Porthcurno telegraph museum wins vital upkeep grant
The importance of a Cornish museum's unique collection of objects from the dawn of international telecommunications has been recognised with an £82,000 grant towards its upkeep.
Housed at the Porthcurno's award-winning telegraph museum, they include hand-made instruments, cable sections from the Victorian era, early wirelesses, ledgers, nautical charts, maps and other equipment.
The Arts Council award of £82,000 will pay for the preservation of several key objects and a full redisplay of the collection.
Collections manager Charlotte Dando said: "Many of our objects are unique and date back more than 150 years – and all have specific preservation needs. This award will fund conservation-grade cases to show off these beautiful and important objects and ensure they can be admired by future generations."
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Among them is Sir William Thompson's siphon recorder, which was used to record signals sent via the Porthcurno to Bombay telegraph cable, laid in 1870. Only two such instruments survive – one in Cornwall and its twin at the Science Museum in London. Replacing more rudimentary technology, the siphon recorder revolutionised international communications.
Museum learning and interpretation manager Larissa Paver said: "The objects in our collection tell a very human story. They show us how people used technology to overcome physical boundaries and communicate with others, sometimes on the other side of the globe.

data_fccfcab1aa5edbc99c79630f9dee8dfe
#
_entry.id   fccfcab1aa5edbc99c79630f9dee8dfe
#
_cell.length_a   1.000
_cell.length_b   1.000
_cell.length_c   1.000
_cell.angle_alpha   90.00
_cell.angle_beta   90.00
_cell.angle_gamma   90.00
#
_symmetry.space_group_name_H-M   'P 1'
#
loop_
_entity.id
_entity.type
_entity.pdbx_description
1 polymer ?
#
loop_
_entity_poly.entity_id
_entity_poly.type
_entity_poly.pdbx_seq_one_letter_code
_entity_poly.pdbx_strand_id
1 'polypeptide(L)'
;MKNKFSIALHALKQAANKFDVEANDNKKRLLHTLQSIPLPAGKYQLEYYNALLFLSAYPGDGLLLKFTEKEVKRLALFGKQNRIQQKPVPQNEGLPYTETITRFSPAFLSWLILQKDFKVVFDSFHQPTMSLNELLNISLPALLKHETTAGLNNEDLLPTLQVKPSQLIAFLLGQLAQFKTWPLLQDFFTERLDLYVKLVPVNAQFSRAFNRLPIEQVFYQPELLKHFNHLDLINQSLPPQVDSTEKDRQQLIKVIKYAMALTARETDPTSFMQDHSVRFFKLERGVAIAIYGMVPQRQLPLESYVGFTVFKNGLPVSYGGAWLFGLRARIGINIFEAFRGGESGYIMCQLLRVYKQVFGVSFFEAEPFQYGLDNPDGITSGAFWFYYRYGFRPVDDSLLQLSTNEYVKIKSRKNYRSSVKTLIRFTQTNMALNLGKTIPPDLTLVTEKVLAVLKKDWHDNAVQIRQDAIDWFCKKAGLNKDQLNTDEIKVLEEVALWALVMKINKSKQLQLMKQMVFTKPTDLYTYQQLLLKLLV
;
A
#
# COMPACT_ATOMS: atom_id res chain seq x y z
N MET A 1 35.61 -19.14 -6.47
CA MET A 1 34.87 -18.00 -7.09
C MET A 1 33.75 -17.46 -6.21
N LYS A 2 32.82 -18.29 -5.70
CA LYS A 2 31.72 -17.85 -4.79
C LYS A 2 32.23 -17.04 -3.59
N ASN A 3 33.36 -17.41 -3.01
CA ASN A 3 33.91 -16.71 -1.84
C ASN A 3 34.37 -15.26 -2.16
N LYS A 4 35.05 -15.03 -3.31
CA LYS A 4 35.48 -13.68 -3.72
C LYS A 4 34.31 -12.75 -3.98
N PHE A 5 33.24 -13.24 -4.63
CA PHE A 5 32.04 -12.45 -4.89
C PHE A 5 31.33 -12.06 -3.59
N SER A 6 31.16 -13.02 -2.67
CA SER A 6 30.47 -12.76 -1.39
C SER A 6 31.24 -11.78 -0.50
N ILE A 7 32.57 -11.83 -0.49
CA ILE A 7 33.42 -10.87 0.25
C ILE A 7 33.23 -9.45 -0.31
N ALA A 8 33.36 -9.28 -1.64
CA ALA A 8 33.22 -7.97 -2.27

"Redisplaying these objects will allow more people to explore this amazing heritage and discover how it relates to their own lives."
Porthcurno occupies a unique position in world history as the most strategically important communications site in mainland Britain. From the first undersea cable laid in 1870, the centre grew to house the world's largest and busiest submarine telegraph station. It was also home to the Cable and Wireless Training College, which was regarded as the world's leading training institution for telegraph technology.
Some 14 cables linking Porthcurno to the British Empire used a binary code technology – a forerunner of the internet – and the network proved of vital strategic importance during the Second World War. Following the closure of the telegraph station in 1970 and the training school in 1993, the PK Trust was formed to run Porthcurno Telegraph Museum.